Friday, August 18, 2017

Unexpected Patterns in 2014 Drug Overdose Data

Overdose

The number of deaths from drug overdoses reached a new peak in 2014 – the equivalent of about 125 Americans every day – according to new county-level estimates released by the Centers for Disease Control and Prevention. Driven largely by an explosion in addiction to prescription opioids and heroin, death rates have reached a new peak, and are now growing faster in rural areas than in metropolitan areas. County-level estimates published in The New York Times on 1/20/16 show how Appalachia and the Southwest have become the hardest hit areas. See the county-by-county map of overdose deaths from 2002 to 2014 here.

Earlier in the week, The New York Times published their own analysis of CDC data and concluded that drug overdoses are driving up the death rates of young white adults, in sharp contrast to the falling death rates of young Blacks. This makes white adults ages 25 to 34 the first generation since the Vietnam War years of the mid-1960s to experience higher death rates in early adulthood than the generation that preceded it. Death rates for Black and Hispanic adults have fallen since 1999, and the gap between whites and Blacks is shrinking. Dr. Andrew Kolodny, a drug abuse expert, says that in this case racial stereotypes are protecting minority patients from the worst of the narcotic epidemic partially because doctors may be more reluctant to prescribe prescription painkillers to minority patients.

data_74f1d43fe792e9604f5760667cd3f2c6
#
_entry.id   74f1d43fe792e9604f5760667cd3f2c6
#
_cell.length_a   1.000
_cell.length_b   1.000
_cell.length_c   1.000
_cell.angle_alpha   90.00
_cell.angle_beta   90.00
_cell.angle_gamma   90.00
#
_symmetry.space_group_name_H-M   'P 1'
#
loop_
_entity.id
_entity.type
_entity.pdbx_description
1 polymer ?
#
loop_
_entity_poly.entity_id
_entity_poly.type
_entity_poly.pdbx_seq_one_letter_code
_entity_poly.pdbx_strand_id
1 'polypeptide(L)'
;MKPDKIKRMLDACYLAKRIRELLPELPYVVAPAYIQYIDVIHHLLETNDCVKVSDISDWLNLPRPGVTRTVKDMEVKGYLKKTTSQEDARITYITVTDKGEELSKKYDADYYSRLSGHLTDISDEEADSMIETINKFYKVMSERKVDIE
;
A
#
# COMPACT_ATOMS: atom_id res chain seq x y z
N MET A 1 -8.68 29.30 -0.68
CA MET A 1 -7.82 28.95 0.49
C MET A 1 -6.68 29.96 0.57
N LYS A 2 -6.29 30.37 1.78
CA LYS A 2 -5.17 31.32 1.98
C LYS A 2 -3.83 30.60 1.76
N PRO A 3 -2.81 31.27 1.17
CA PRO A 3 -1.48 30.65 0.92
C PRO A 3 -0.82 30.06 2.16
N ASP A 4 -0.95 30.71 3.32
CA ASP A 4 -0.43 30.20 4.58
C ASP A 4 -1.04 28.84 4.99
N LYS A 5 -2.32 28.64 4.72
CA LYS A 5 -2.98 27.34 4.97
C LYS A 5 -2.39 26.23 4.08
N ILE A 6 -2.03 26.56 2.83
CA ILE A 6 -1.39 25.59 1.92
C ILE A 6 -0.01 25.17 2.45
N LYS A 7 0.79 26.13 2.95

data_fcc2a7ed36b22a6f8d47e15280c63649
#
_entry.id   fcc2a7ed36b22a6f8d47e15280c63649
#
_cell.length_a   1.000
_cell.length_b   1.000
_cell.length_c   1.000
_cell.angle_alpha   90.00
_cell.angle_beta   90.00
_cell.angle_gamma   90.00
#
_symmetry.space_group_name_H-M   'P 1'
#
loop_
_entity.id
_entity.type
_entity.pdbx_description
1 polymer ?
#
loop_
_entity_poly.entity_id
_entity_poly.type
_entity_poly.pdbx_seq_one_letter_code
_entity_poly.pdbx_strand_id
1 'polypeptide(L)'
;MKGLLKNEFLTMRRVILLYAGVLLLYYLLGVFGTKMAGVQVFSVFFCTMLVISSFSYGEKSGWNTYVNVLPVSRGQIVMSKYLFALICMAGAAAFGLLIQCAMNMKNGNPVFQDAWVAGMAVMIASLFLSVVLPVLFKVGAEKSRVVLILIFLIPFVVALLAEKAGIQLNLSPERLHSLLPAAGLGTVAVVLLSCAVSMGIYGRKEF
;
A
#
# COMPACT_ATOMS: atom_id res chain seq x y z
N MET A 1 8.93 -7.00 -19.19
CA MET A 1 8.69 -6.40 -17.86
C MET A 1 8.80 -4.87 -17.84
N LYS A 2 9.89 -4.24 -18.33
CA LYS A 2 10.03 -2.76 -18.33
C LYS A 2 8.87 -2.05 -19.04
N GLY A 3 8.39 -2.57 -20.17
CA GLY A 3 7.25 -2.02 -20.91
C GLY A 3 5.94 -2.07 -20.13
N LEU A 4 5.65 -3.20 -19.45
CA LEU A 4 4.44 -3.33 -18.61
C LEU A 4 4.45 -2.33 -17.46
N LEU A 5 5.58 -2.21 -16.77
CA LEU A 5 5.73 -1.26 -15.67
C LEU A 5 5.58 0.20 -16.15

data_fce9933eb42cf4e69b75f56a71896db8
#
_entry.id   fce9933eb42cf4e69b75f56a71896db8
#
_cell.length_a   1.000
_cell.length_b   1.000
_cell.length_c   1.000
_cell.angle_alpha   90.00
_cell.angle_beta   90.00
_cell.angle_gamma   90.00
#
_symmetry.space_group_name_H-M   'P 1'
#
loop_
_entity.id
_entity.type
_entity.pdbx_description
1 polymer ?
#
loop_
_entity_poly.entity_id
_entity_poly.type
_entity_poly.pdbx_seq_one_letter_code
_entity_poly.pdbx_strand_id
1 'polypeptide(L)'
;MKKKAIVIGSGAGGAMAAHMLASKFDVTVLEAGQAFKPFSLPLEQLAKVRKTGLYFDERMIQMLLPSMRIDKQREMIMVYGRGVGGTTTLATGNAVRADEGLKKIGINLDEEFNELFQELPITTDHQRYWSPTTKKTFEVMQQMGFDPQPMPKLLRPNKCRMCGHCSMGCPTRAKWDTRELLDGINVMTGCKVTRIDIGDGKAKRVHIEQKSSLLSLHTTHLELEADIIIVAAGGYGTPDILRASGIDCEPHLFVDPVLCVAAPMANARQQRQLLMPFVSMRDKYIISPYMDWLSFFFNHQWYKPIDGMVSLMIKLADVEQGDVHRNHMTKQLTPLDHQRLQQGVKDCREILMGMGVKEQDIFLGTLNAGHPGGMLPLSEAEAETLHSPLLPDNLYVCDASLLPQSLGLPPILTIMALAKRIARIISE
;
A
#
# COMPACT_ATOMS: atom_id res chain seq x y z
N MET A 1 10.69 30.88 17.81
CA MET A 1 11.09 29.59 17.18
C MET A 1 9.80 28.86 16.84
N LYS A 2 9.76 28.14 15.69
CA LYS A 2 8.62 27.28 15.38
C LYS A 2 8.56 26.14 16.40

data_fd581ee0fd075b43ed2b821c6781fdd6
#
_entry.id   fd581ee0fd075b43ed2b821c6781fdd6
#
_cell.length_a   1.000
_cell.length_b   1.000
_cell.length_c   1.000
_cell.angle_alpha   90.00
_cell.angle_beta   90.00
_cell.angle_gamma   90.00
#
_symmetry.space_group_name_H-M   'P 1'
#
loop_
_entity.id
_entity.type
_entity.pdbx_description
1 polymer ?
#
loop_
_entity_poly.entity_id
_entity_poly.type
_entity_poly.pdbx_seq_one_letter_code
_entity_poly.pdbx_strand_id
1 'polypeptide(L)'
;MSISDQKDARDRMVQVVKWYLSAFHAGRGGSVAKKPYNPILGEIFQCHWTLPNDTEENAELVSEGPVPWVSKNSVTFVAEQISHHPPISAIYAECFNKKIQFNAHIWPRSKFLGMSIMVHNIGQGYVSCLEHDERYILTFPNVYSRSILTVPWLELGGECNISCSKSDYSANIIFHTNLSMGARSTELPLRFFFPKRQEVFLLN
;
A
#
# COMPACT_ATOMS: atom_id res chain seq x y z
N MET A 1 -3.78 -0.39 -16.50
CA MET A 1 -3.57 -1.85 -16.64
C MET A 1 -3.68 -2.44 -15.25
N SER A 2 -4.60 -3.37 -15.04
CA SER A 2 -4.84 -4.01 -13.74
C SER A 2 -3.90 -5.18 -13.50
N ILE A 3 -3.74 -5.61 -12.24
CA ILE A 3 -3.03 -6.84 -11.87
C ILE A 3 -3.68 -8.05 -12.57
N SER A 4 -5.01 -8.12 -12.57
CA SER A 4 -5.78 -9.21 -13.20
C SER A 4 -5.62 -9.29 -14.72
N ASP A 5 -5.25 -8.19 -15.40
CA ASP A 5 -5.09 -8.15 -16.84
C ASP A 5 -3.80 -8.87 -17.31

AAPM faculty member Brett B. Snodgrass APRN, FNP-C, Director of Clinical Operations at LifeLinc Pain Center in Cordova, Tennessee, commented that the biggest issue in the US is being able to offer mental health and addiction services. ”Many of these deaths are not, in fact, tied to a prescription the patient has been given. So the knee-jerk reaction would be no opioids to younger patients,” she said, “But this is a scary thing as well. It is definitely a reason why I am utilizing abuse-deterrent opioids more and more frequently and prescribing naloxone therapy more often, as well as individualizing treatment of patients in this age group.”

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About Christine Rhodes, MS, Clinical Editor, The Pain Practitioner